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Aspen Valley Hospital
0401 Castle Creek Road
Aspen, CO 81611
If you or a loved one have any concerns about your care or safety at Aspen Valley Hospital, or at any of our Network of Care locations, we encourage you to contact us so that we may address your concerns promptly.
Below you will find a list of common questions related to patient rights and patient privacy, including information on HIPAA and your protected health information.
For your convenience, here is a short list of resources:
As a patient of Aspen Valley Hospital, you may file a formal grievance about the care you received: in writing, by telephone, by fax, or in person. Information needed from you includes the following:
To file your grievance by telephone, call 970.544.1186.
To file your grievance by fax, call 970.544.1585.
To file your grievance in writing, send it to:
0401 Castle Creek Road
Aspen, CO 81611
Attention: Nettie Kremer, Patient Grievance Committee Representative
To file your grievance by email, send it to:
Nettie Kremer, Patient Grievance Committee Representative
You will be contacted by a representative of the hospital within one business day of receipt of this information.
You are encouraged to contact the Patient Safety Officer at 970.544.1551. If your concern is not resolved at this level, you are encouraged to contact The Joint Commission on Accreditation of Healthcare Organizations at 800.994.6610 or email@example.com. You may also file your concern with:
State of Colorado, Health Facilities Division
4300 Cherry Creek Drive, South
Denver, CO 80246
(800) 886-7689, extension 2827
(303) 691-7700 (for hearing impaired)
In 1996 Congress enacted a significant piece of healthcare legislation: the Health Insurance Portability and Accountability Act (HIPAA). HIPAA was designed to accomplish several goals. The most significant for healthcare consumers are:
The first goal makes it easier for employees to maintain continuous health insurance coverage when they change employers. HIPAA strengthens the “portability” of insurance from one job to the next.
The second goal provides federal mandates for the privacy of patients’ health information and sanctions breaches in confidentiality.
The third goal focuses on the privacy and standardization of electronic exchanges of information. Electronic data transmission is a very common practice among healthcare providers, insurers, medical billing companies, public health agencies, and employers.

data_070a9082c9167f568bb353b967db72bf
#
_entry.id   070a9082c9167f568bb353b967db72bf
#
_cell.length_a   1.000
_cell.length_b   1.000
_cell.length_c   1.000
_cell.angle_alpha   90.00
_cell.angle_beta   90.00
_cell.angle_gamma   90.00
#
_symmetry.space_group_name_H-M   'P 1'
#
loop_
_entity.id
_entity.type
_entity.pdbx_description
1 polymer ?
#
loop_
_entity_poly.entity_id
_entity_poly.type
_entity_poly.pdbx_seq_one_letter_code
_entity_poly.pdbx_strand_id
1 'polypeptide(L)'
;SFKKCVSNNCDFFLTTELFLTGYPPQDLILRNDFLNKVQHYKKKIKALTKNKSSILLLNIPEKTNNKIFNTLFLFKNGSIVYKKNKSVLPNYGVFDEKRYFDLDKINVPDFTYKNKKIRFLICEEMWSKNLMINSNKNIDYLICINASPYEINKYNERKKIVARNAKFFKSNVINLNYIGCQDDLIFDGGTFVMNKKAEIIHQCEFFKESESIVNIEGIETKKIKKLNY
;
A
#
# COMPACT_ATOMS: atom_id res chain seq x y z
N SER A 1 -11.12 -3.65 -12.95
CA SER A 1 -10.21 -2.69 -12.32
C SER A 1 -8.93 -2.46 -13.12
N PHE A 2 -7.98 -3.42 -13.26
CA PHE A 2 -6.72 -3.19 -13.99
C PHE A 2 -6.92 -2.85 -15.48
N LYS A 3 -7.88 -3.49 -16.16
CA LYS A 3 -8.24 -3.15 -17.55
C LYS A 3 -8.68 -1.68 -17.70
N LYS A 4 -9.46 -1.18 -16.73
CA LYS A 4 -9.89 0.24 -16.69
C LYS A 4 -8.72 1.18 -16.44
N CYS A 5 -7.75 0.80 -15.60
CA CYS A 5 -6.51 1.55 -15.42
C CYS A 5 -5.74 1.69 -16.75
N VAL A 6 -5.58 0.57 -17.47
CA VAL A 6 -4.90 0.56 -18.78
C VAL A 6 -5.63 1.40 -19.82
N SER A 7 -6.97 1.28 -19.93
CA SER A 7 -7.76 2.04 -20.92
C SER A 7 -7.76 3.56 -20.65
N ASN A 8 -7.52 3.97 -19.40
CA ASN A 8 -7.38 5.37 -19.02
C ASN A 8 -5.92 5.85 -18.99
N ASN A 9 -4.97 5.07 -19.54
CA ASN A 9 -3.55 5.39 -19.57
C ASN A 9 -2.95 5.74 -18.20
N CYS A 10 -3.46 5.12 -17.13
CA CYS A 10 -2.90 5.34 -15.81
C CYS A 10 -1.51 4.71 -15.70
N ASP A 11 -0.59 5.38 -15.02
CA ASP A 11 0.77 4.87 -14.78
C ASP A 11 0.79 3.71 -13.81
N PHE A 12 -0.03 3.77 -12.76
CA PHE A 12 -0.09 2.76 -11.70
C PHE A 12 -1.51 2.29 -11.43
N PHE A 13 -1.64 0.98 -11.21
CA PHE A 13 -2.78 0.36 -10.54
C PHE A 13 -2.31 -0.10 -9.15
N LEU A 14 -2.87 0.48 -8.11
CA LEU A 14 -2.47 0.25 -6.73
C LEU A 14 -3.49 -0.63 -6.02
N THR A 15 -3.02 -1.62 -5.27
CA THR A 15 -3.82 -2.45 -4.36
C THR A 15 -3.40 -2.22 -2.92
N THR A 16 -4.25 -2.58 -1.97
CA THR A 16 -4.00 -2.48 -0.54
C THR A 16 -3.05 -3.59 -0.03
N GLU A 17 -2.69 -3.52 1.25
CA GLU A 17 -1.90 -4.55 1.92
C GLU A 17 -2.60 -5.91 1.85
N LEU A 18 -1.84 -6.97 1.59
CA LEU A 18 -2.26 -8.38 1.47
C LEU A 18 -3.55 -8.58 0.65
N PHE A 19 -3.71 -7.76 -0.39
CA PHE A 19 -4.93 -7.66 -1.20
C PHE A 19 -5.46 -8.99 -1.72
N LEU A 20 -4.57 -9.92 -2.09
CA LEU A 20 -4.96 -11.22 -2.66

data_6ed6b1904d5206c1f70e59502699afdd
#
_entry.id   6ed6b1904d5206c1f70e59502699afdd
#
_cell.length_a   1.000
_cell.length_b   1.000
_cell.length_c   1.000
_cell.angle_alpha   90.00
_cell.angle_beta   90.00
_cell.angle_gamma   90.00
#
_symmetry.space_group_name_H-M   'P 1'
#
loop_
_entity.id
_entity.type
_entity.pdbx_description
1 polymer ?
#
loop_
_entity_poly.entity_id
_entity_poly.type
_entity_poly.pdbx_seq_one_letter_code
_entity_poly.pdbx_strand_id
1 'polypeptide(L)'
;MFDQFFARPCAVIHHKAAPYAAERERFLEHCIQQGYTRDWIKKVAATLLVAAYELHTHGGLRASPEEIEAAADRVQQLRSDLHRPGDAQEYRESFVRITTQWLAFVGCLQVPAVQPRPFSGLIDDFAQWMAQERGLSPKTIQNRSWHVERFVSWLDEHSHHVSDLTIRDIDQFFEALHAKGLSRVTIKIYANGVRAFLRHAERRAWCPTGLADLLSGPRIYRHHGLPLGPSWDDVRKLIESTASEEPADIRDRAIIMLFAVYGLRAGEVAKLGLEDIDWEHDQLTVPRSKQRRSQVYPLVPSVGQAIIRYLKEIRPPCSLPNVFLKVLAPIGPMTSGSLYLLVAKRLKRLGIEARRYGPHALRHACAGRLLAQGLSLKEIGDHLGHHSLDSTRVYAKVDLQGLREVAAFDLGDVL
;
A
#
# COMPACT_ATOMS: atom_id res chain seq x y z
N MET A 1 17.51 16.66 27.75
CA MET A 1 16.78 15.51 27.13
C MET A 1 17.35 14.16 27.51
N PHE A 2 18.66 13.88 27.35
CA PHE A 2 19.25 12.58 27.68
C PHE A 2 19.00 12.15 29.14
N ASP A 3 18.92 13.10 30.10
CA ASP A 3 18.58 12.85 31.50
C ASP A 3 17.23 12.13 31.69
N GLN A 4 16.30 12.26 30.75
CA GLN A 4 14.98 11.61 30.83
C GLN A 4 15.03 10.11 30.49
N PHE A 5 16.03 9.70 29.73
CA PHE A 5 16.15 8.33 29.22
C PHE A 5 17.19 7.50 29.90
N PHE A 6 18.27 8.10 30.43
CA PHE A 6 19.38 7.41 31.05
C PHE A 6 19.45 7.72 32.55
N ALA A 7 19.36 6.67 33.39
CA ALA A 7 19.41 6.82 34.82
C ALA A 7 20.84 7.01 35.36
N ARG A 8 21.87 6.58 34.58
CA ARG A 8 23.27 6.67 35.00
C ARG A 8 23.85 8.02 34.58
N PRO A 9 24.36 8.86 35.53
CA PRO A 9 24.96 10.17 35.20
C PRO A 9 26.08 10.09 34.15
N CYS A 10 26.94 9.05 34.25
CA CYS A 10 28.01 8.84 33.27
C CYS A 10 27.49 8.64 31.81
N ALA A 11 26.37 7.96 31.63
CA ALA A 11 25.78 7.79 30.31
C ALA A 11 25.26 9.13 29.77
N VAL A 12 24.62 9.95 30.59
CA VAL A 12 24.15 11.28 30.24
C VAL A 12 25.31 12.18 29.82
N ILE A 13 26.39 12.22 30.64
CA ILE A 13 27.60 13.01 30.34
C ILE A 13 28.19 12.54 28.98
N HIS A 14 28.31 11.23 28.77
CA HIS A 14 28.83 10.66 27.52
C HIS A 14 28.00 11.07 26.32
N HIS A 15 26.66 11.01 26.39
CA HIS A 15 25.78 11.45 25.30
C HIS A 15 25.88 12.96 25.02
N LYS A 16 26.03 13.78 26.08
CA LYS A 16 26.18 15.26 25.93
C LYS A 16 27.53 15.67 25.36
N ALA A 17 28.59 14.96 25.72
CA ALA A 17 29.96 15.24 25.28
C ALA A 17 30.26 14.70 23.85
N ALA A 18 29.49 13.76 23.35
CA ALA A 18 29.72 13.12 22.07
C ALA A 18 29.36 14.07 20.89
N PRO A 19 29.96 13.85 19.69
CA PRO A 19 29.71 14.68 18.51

For most consumers, HIPAA’s privacy provision is the crucial component. It limits the use and release of personal health information, and it restricts disclosure of most health information to the minimum needed for the intended purpose.
An additional resource available to you is the Centers for Medicare & Medicaid Services website.
As a patient, you have the right to:
Protected health information is any information about you or your health. For example, your name, address, phone number, medical history, and list of medications are all protected health information. We keep this information private, sharing it only with those who need it to do their jobs.
We use this information to treat you and bill your insurance company or other payer for the services you receive. We also may use it to train healthcare professionals, improve the care we provide, or carry out other activities necessary for running an award-winning healthcare organization.
Yes. We are required to obtain your permission before sharing your information for reasons not related to your care or the management of this organization. In addition, you may request that we restrict the ways we use your information.
Our Patient Rights & Responsibilities brochure provides the answers to all your questions about how we use and share your health information and what rights you have as a patient. You’ll receive a copy the first time you receive services from our organization. We’ll ask you to sign an acknowledgement that you received it. You may see the notice posted throughout the facility. You may also request a copy at any time.
That’s up to you. We have a facility directory that lists patients’ names, room numbers, and general conditions (such as good, fair, serious, or critical). This helps visitors or callers get in touch with you more easily. We also may provide this and additional information about your religious affiliation to members of the local clergy. However, if you’d prefer, we can leave all or part of your information out of the directory.
While many members of our staff can answer questions, our Privacy Officer is best qualified. His name is Steven Knowles, and he can be reached at 970.544.1551 or by email at firstname.lastname@example.org.
Yes, as a governmental entity, Aspen Valley Hospital has some protections. You can find out their protections and your rights by clicking on the following link: Colorado Governmental Immunity Act Notice.
Aspen Valley Hospital has a non-discrimination statement:
With regards to employment, access to, or provision of care, Aspen Valley Hospital (AVH) shall provide all individuals with the full and equal enjoyment of the services, privileges, facilities, advantages, and accommodations without discrimination, as required by Section 1557 of the Affordable Care Act of 2010. AVH shall not discriminate on the basis of race, color, national origin, sex (which includes gender-based discrimination), disability, religion, age or veteran status. Gender-based discrimination includes discrimination based on gender identity, gender expression, and non-conformity with sex stereotypes.
If you feel you have been discriminated against, you may follow the Grievance Process.